That's why we simply cannot tolerate politics as usual here. What's at stake is our very place in the world as the economies of China and Brazil continue to emerge onto the world scene. We're even seeing an increasing amount of our future production being sold to Chinese companies as that country tries to lock up its own supply. However, the risk here is that we could be jeopardizing our own energy independence. Not more than a few weeks ago, Chesapeake Energy , the second largest producer of natural gas in the U.S., sold a 50% interest in 850,000 acres in the promising Mississippian Lime formation. This is just one of the many slivers of domestic energy production that have been sold to foreign companies over the past few years. While I'm not saying this should be outlawed, it is something that needs to be addressed.

Because we have no real energy policy, we're risking our future. Worse yet, we treat energy companies as villains. Instead, we need to create a level playing field regardless of energy source. We need to ensure that our energy companies are fairly taxed so that they are encouraged to increase production, not punished for profiting from it.

We need a real plan behind President Obama's "all-of-the-above" energy solution from his State of the Union address. We also need to make a decision on how we're going to handle our future excess production and whether natural gas should be exported. Cheniere Energy has already been approved to export liquefied natural gas, but it's just one of many companies looking to turn the U.S. into a top energy exporter. Is the government going to step forward with a real energy policy that will enable us to become a an economic superpower?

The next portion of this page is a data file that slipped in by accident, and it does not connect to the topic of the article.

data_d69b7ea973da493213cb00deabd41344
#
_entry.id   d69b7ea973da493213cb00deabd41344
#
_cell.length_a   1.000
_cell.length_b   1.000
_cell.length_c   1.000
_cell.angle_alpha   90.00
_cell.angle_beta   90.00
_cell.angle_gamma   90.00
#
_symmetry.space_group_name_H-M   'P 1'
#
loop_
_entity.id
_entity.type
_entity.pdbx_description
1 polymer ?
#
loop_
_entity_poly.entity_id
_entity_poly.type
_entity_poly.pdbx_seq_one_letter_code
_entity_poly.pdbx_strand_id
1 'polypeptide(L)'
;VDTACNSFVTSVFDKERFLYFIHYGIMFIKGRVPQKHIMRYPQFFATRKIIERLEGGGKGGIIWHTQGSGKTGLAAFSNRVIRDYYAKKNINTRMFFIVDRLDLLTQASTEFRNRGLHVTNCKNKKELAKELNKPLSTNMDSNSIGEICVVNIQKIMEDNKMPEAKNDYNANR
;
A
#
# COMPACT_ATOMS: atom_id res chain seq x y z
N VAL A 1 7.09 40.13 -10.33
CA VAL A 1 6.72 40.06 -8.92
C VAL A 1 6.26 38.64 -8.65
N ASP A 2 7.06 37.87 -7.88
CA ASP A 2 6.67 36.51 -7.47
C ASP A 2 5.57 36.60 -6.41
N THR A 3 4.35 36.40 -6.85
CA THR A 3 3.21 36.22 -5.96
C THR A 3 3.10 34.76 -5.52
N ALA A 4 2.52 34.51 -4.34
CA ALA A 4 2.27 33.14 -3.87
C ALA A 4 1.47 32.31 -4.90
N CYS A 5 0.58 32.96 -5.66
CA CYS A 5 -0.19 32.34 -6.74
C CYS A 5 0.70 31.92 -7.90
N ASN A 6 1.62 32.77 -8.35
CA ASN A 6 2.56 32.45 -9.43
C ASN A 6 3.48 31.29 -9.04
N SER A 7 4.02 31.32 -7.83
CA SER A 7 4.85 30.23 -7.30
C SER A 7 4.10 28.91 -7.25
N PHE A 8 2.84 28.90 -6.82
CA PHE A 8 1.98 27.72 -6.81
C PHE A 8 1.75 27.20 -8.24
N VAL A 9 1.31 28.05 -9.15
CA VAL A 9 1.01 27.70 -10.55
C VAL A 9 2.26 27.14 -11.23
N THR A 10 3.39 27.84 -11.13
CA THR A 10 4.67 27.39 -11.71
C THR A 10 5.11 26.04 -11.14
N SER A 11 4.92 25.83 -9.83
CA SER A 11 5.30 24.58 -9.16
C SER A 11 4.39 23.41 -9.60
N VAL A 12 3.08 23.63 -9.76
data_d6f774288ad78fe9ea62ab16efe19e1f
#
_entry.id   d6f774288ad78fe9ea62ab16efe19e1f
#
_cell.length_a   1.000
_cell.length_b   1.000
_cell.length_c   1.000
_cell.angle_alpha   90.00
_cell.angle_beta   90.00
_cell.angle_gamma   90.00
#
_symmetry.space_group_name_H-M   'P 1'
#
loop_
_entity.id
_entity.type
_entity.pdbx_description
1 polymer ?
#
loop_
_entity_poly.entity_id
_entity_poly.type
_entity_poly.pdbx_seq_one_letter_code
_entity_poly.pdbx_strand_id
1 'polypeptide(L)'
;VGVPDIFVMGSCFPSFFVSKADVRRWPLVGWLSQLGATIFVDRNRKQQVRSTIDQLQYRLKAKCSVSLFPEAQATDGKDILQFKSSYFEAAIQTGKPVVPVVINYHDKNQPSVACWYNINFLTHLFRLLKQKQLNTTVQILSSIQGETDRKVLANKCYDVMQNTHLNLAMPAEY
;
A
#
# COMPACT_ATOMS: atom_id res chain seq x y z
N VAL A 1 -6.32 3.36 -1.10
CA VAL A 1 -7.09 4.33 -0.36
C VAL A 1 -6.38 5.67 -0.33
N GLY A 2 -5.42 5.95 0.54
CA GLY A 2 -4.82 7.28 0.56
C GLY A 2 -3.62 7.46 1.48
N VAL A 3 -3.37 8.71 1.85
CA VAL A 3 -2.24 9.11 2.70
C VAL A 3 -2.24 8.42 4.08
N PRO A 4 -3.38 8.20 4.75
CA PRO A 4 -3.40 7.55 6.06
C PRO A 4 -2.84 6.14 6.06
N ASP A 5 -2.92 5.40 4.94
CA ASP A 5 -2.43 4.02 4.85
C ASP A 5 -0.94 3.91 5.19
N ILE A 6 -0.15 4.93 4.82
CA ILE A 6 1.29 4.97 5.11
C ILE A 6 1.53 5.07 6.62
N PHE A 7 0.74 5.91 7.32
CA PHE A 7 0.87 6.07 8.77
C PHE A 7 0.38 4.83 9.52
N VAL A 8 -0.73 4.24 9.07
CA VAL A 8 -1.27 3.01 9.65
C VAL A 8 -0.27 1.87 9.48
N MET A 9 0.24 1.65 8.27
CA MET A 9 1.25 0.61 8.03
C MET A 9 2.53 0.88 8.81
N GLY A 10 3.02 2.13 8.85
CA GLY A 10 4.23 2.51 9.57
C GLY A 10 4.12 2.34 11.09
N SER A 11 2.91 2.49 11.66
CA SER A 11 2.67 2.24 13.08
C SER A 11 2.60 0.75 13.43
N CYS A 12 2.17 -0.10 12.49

Should we even be exporting our gas when it could be used to fuel our trucks and buses? Clean Energy Fuels is working to build America's Natural Gas Highway without any real government support. However, just think of how much more quickly we could transform our economy if we didn't have to fight our government but were working with it.

Given all the partisan politics going on in Washington these days, I have my doubts this will ever happen. We'll probably continue to walk aimlessly as the loudest voices with the most votes sway what actually gets done. We just could do so much better if we would work together in a concerted effort to harness our abundant resources to yield the greatest benefit to us all.

The movement toward alternative energy is gaining momentum. One potential opportunity in this field is Clean Energy Fuels, which focuses its natural gas efforts primarily on trucking and fleets. It's poised to make a big impact on an essential industry. Read all about Clean Energy Fuels in our brand-new report. Just click here to get started.

The article Will the Government Work With Energy Companies? originally appeared on Fool.com.

Fool contributor Matt DiLallo owns shares of ConocoPhillips. The Motley Fool recommends Clean Energy Fuels and has option on Chesapeake Energy. Try any of our Foolish newsletter services free for 30 days. We Fools don't all hold the same opinions, but we all believe that considering a diverse range of insights makes us better investors. The Motley Fool has a disclosure policy.